HLN's Immunization Calculation Engine (ICE) chosen as a Digital Public Goods Standard
HLN's Immunization Calculation Engine (ICE) project has been chosen to be on an exclusive list of innovative open technologies by the Digital Public Goods Alliance (DPGA). The DPGA believes that sharing digital innovation is crucial to building a more equitable world.
The DPGA is a new international initiative that aims to accelerate the attainment of the UN Sustainable Development Goals (SDGs) in low- and middle-income countries by investing and sharing open technologies. This includes open source software, data, AI models, standards, and content that adhere to privacy and other applicable best practices. The Digital Public Goods Standard is a set of specifications and guidelines designed to maximize consensus about whether something conforms to the definition of digital public goods laid out by the UN Secretary-General in the 2020 Roadmap to Digital Cooperation.
ICE is a free, open-source immunization forecasting evaluation and software system whose default immunization schedule supports all routine childhood, adolescent, and adult immunizations in the United States. It is based on the recommendations of the Advisory Committee on Immunization Practices (ACIP). As an open source platform ICE can be adapted to meet the guidelines used in other countries.
ICE utilizes its immunization rules and patient data to evaluate and return the validity of each immunization in the patient's history along with one or more evaluation reasons. It also returns a recommendation for each vaccine group along with one or more recommendation reasons.
Noam Arzt, President of HLN Consulting stated "For us, being recognized as a digital public good means expanding the exposure to the ICE open source software and minimizing the barriers to installing and using ICE anywhere in the world. With the COVID pandemic still present in many countries worldwide, ICE is a major open source tool available to ensure that the proper vaccinations are administered at the right time."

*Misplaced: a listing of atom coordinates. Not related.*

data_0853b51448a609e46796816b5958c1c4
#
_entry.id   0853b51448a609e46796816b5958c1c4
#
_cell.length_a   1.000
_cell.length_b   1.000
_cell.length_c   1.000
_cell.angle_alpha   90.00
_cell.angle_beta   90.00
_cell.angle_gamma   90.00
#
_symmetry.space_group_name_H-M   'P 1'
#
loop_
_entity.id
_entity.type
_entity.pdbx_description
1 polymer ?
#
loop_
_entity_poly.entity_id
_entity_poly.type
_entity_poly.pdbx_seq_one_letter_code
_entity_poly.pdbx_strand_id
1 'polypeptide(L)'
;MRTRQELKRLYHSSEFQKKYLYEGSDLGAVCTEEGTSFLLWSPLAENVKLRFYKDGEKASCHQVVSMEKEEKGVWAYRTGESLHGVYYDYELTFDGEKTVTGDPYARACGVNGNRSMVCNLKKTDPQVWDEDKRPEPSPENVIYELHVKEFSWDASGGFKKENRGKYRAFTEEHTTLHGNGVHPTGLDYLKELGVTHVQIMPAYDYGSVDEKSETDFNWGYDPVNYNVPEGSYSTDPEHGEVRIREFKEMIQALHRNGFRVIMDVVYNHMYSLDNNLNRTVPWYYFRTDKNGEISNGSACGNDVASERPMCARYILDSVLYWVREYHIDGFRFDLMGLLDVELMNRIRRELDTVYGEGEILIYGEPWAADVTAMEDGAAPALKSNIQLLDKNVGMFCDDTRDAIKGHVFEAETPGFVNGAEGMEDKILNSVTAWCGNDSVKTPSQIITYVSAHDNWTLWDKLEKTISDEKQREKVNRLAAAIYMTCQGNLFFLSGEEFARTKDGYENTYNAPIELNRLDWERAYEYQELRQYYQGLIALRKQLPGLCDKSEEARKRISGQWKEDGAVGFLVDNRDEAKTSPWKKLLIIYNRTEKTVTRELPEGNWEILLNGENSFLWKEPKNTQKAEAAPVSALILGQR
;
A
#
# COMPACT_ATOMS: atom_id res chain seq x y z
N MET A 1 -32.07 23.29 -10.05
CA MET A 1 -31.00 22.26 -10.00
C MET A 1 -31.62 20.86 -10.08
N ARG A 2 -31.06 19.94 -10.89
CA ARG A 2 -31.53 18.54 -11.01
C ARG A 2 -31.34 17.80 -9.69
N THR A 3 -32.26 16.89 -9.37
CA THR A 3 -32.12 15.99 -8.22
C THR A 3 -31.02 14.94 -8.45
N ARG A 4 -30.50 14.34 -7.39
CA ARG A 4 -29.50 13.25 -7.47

Arzt added that "While ICE rules are currently based on US ACIP recommendations, it can be adapted to include rules based on WHO clinical guidelines or country-specific requirements." Arzt emphasized that that flexibility is one of the key reasons why HLN Consulting chose open source as their development model nearly ten years ago when HLN began the development of ICE. HLN developed ICE in collaboration with several state and local public health agencies who collaborated on the project.
For any inquiries on the ICE project please reach out to Noam Arzt. For more information on the Digital Public Goods Alliance please reach out to email@example.com.
About the Digital Public Goods Alliance (DPGA)
The DPGA is part of the response to the universal call to end poverty, protect the planet and improve the lives and prospects of everyone, everywhere. Below is an overview of milestones that put DPGA where they are today.
The DPGA is guided by the release of the UNSG Roadmap for Digital Cooperation, defining a digital public good as "Open source software, open data, open AI models, open standards and open content that adhere to privacy and other applicable international and domestic laws, standards and best practices, and do no harm."
Guided by a clear mission to advocate for the discovery, use, and deployment of digital public goods, the DPGA has established foundational tools meant to help achieve their mission including the DPG Standard and DPG Registry.
The DPGA is governed by an Interim Strategy Group consisting of: The Government of Sierra Leone; The Government of Norway; iSPIRT; and UNICEF. UNICEF describes its open source approach to innovation in this article. Day-to-day functions of the DPGA are steered by the Secretariat of the Digital Public Goods Alliance, which is co-hosted by UNICEF and Norad.